by Lyn Hejinian, Emilie Clark
"In October of 1999, we spent a week together on Lake Wentworth in New Hampshire. Our intention was to begin work on a collaboration that would require us to work in each other's medium as well as our own. We wanted to attempt a work that was site-specific and also time-specific. Our previous collaboration, The Traveler and the Hill and the Hill (Granary Books, 1998) had evolved over the course of several years, and for most of that time we had worked on our respective parts separately, and this time we wanted to explore the possibilities and problems of a collaboration in real time. Indeed, 'exploration' was to be one of the themes of the work, and in retrospect the work can be seen as a study of an ecosystem, in which the lake figures both as a literal and a metaphorical landscape. Language and visual imagery were the ecological elements in the system of the work, as the various material forms above, around, and below the lake's surface were in that of the site. We were interested in the interrelationships, simultaneities, and the extents of layers; we were thinking about complex emotional and aesthetic terrains along with the literal one we were investigating. We imagined the lake as a site and described such a site as being constituted by all possible responses to it. We worked from early morning to late at night, taking breaks to walk along the lakeshore or go out into the lake in a kayak, photographing along the way (the rolls of film were developed at a one-hour photo processing shop in the nearest town). At the end of the week we found we had a sequence of pages that we felt together comprised a work. Naturally, we called it The Lake." - Lyn Hejinian and Emilie Clark.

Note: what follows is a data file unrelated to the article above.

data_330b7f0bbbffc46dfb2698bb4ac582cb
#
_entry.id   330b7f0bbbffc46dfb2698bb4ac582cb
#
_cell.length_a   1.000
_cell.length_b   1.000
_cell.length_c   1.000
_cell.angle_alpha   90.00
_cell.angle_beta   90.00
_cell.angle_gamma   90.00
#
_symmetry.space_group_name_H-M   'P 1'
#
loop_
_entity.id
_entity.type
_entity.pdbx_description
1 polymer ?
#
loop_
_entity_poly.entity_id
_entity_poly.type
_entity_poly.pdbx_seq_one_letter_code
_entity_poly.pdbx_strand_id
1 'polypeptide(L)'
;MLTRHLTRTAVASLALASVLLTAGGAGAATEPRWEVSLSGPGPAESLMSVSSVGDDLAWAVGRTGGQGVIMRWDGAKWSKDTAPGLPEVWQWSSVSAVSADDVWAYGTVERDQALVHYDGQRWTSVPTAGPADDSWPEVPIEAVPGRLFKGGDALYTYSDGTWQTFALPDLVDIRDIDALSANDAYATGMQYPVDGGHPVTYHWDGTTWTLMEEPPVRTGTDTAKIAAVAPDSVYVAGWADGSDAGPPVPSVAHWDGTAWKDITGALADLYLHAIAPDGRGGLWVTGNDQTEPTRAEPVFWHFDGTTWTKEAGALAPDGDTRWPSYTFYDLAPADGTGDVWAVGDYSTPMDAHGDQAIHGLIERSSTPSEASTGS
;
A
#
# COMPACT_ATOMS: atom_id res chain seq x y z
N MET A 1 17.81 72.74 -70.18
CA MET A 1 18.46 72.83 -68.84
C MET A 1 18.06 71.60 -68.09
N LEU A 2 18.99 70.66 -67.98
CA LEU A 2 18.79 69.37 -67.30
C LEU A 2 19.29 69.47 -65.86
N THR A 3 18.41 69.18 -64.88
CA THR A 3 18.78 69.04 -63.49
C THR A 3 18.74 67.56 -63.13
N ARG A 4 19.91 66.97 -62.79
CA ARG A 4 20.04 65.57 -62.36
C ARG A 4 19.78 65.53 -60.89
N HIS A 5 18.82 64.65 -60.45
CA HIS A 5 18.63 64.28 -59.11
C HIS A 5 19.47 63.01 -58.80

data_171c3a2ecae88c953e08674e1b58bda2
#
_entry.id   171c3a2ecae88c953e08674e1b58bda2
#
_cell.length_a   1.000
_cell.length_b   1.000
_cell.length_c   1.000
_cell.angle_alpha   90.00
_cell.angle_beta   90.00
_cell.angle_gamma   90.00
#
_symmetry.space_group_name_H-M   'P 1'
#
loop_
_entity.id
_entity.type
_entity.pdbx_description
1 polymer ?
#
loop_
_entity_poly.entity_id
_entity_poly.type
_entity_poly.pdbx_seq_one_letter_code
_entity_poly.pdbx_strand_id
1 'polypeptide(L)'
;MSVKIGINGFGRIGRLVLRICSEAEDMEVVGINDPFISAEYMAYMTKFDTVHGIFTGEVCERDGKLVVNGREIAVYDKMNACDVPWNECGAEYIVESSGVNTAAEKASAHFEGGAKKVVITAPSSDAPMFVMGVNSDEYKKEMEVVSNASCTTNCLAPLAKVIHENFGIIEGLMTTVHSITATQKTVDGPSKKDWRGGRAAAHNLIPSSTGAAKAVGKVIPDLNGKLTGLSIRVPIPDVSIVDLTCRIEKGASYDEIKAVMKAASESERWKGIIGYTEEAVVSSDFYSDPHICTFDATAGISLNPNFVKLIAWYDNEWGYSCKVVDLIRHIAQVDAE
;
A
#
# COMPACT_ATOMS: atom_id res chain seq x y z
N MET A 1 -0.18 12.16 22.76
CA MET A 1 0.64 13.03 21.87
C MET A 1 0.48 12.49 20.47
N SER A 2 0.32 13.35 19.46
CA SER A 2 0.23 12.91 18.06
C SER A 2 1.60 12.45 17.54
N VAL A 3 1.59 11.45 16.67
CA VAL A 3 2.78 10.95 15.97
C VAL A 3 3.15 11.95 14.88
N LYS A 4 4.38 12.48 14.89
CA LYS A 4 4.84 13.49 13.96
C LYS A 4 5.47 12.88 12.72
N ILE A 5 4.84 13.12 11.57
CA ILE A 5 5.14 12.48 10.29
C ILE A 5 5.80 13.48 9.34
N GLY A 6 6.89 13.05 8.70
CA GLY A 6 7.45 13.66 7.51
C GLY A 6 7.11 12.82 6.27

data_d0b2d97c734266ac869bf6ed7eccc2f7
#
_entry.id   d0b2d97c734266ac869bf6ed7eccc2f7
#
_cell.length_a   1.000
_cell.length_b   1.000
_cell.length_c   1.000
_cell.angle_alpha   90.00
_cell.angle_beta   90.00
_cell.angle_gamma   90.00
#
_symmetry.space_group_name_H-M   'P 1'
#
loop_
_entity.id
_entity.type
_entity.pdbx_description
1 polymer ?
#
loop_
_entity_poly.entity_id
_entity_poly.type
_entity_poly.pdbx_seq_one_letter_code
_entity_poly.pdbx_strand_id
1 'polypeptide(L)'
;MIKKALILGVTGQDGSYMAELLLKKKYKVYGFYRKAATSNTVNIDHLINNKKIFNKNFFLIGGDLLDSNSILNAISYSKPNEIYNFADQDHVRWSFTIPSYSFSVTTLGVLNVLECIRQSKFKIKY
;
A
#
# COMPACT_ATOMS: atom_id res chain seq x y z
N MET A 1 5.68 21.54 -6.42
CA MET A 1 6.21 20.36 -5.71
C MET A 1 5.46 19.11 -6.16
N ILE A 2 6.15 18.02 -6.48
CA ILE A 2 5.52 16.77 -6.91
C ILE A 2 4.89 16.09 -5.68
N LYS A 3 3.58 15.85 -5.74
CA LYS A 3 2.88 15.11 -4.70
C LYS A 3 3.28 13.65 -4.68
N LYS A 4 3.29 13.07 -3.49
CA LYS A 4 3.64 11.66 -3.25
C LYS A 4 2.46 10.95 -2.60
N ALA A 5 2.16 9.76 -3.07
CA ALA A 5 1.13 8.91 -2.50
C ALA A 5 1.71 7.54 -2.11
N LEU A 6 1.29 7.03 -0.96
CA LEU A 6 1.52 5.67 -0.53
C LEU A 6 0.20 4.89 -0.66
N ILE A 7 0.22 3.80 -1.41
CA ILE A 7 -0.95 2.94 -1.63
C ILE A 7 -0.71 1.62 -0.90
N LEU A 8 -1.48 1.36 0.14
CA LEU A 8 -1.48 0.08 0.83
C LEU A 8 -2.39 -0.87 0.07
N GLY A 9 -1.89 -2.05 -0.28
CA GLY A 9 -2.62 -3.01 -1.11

The Lake is a deep collaboration wherein artist and poet risk allowing the other to tinker with their respective work. The book emerges from the confluence of Hejinian and Clark's energies—a child of both parents, indeed. The images make use of watercolor, photography, collage, and pen and ink, subtly mirroring the sprightly activity beneath the water's surface. The writings carve another layer into the accordion book in cloth-covered slipcase. The muted images are printed in full color; the text a reproduction of the poet's holograph.
The book was printed by Silicon Gallery Fine Art Prints in Philadelphia using an Epson 9500. The text stock is Somerset Velvet Enhanced 255g/m2 paper. Judith Ivry made the bindings in New York City. Slipcases by Portfoliobox in Rhode Island. Signed by the poet and the artist. 40 copies for sale, 15 hors commerce.